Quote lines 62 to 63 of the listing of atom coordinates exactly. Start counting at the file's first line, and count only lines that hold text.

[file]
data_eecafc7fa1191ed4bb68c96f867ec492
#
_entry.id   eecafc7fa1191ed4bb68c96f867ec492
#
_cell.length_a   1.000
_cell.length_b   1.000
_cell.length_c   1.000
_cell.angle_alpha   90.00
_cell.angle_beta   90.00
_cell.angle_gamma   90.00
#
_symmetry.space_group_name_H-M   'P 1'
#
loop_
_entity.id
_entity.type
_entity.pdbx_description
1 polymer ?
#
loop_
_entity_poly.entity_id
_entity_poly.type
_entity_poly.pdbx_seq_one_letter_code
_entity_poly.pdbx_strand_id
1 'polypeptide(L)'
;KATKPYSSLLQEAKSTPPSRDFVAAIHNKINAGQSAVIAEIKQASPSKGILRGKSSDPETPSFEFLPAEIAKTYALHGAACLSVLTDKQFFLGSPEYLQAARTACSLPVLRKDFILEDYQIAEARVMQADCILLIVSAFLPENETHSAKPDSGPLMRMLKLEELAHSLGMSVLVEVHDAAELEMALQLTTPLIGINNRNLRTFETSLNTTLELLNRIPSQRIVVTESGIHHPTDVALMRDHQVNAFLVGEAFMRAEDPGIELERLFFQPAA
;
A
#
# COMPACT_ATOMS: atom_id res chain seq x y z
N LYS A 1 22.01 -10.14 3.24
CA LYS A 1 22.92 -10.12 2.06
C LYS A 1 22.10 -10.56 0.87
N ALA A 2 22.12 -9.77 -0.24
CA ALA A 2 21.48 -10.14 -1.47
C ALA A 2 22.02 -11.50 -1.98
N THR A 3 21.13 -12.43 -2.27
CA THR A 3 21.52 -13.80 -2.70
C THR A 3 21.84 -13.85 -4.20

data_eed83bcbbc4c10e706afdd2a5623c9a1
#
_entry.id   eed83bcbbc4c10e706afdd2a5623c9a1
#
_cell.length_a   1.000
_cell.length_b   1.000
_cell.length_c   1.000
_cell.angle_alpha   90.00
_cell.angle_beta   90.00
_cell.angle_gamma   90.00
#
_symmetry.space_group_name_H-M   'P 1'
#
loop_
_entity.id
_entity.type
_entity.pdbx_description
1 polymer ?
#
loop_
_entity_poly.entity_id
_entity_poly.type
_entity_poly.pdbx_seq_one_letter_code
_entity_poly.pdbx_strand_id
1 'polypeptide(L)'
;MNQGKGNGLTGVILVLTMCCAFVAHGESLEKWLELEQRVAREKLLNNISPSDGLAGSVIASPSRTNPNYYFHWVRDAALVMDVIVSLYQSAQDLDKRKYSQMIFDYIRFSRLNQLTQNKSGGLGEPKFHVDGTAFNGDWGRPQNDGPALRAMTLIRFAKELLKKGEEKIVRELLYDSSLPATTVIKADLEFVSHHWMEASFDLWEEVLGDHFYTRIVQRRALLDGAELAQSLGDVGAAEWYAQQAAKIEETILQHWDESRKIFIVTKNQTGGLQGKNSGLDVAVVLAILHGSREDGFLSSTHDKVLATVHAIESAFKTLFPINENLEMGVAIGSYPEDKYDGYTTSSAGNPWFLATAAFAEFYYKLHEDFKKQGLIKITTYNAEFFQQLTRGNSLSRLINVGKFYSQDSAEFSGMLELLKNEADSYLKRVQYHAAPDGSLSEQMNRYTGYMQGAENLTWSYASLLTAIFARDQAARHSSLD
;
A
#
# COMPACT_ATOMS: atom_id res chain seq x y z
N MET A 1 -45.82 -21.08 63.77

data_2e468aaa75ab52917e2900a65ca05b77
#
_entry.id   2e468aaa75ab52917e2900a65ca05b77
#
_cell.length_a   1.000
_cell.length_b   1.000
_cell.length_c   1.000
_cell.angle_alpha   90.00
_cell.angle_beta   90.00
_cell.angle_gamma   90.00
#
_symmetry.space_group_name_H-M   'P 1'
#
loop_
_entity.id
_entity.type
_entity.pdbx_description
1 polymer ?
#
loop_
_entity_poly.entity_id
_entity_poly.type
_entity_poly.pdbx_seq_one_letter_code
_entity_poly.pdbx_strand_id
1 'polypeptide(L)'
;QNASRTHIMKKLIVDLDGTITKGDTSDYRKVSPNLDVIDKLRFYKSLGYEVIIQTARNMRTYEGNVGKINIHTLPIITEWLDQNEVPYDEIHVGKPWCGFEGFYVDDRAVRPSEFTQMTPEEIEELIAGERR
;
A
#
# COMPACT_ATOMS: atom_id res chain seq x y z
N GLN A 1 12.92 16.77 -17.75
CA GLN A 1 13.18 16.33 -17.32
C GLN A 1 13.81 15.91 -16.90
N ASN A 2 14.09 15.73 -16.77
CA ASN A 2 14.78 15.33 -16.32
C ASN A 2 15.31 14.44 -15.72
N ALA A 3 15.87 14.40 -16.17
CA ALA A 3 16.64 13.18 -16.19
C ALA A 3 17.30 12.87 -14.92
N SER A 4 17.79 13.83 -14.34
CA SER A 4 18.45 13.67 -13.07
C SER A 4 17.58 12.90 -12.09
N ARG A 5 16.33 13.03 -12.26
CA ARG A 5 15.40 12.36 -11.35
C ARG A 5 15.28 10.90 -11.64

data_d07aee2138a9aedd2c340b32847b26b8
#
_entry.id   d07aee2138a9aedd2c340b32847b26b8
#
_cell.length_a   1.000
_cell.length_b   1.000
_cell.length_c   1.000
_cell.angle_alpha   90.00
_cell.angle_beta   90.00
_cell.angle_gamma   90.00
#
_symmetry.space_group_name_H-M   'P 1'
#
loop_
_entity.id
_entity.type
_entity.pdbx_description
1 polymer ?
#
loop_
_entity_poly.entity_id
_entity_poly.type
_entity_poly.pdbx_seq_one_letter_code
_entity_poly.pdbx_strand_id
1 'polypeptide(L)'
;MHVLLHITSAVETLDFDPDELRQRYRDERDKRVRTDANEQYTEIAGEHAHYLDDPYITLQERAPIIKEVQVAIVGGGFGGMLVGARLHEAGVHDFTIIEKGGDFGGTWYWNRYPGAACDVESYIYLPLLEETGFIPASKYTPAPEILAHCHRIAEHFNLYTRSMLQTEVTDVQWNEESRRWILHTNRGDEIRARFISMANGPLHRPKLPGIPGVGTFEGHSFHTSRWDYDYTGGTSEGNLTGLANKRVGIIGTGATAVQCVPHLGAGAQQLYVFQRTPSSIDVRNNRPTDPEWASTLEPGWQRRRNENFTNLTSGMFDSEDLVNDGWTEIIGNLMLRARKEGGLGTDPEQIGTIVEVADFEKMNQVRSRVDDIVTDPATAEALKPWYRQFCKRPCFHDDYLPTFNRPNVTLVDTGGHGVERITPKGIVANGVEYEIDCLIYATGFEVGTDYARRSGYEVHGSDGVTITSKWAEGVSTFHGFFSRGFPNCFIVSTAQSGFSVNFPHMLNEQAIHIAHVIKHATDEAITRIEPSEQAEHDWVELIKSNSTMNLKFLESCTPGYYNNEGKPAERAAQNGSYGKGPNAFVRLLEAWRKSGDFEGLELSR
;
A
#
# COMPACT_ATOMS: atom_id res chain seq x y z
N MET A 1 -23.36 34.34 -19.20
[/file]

_entity_poly.pdbx_seq_one_letter_code
_entity_poly.pdbx_strand_id